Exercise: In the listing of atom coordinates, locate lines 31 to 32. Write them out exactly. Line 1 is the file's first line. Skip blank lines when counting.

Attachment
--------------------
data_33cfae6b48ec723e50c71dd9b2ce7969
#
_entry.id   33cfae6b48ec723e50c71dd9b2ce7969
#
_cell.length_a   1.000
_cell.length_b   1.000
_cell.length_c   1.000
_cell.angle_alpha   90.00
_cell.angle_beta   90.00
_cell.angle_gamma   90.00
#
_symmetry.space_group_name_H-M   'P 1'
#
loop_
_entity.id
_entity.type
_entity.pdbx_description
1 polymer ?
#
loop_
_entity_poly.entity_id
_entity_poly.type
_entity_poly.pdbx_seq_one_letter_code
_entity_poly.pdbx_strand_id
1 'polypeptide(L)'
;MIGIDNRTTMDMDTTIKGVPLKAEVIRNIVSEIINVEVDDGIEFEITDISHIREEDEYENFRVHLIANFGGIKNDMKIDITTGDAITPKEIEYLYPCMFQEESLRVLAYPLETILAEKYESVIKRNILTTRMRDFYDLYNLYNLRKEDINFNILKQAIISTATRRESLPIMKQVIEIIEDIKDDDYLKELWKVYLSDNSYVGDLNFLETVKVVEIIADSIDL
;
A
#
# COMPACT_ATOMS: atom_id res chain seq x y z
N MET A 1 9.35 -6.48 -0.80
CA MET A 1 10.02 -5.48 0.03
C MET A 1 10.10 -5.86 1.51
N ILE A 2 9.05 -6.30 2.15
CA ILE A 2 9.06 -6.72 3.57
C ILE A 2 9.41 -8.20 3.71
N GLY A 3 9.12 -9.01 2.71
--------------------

N MET A 1 9.35 -6.48 -0.80
CA MET A 1 10.02 -5.48 0.03